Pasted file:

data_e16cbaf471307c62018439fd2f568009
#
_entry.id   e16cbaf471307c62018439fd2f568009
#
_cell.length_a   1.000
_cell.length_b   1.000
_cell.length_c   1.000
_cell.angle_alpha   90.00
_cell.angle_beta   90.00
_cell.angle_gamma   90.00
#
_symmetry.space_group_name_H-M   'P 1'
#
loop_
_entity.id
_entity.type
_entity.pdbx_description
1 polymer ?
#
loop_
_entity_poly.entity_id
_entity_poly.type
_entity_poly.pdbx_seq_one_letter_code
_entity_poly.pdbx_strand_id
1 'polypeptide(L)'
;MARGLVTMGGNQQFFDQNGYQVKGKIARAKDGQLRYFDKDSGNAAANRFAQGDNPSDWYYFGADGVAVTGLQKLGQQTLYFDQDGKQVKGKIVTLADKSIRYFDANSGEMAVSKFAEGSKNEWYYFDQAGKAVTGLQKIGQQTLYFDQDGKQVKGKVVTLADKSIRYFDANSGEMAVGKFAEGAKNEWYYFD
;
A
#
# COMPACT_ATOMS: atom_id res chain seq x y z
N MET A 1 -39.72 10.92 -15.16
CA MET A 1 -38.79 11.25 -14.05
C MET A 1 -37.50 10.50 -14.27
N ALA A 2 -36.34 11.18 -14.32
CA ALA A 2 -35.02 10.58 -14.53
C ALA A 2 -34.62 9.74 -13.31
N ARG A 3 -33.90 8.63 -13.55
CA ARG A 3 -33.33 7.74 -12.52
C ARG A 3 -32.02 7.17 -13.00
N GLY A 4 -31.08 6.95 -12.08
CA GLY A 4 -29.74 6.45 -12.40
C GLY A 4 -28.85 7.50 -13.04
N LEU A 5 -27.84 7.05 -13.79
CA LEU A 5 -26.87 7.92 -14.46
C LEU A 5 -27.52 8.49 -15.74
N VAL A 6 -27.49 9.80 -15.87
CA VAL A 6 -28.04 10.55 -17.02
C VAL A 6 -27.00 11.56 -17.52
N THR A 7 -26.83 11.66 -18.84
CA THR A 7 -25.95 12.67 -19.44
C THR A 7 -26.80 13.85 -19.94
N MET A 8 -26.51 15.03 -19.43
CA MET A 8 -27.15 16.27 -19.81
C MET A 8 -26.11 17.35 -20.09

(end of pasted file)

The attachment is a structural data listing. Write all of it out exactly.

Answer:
data_e16cbaf471307c62018439fd2f568009
#
_entry.id   e16cbaf471307c62018439fd2f568009
#
_cell.length_a   1.000
_cell.length_b   1.000
_cell.length_c   1.000
_cell.angle_alpha   90.00
_cell.angle_beta   90.00
_cell.angle_gamma   90.00
#
_symmetry.space_group_name_H-M   'P 1'
#
loop_
_entity.id
_entity.type
_entity.pdbx_description
1 polymer ?
#
loop_
_entity_poly.entity_id
_entity_poly.type
_entity_poly.pdbx_seq_one_letter_code
_entity_poly.pdbx_strand_id
1 'polypeptide(L)'
;MARGLVTMGGNQQFFDQNGYQVKGKIARAKDGQLRYFDKDSGNAAANRFAQGDNPSDWYYFGADGVAVTGLQKLGQQTLYFDQDGKQVKGKIVTLADKSIRYFDANSGEMAVSKFAEGSKNEWYYFDQAGKAVTGLQKIGQQTLYFDQDGKQVKGKVVTLADKSIRYFDANSGEMAVGKFAEGAKNEWYYFD
;
A
#
# COMPACT_ATOMS: atom_id res chain seq x y z
N MET A 1 -39.72 10.92 -15.16
CA MET A 1 -38.79 11.25 -14.05
C MET A 1 -37.50 10.50 -14.27
N ALA A 2 -36.34 11.18 -14.32
CA ALA A 2 -35.02 10.58 -14.53
C ALA A 2 -34.62 9.74 -13.31
N ARG A 3 -33.90 8.63 -13.55
CA ARG A 3 -33.33 7.74 -12.52
C ARG A 3 -32.02 7.17 -13.00
N GLY A 4 -31.08 6.95 -12.08
CA GLY A 4 -29.74 6.45 -12.40
C GLY A 4 -28.85 7.50 -13.04
N LEU A 5 -27.84 7.05 -13.79
CA LEU A 5 -26.87 7.92 -14.46
C LEU A 5 -27.52 8.49 -15.74
N VAL A 6 -27.49 9.80 -15.87
CA VAL A 6 -28.04 10.55 -17.02
C VAL A 6 -27.00 11.56 -17.52
N THR A 7 -26.83 11.66 -18.84
CA THR A 7 -25.95 12.67 -19.44
C THR A 7 -26.80 13.85 -19.94
N MET A 8 -26.51 15.03 -19.43
CA MET A 8 -27.15 16.27 -19.81
C MET A 8 -26.11 17.35 -20.09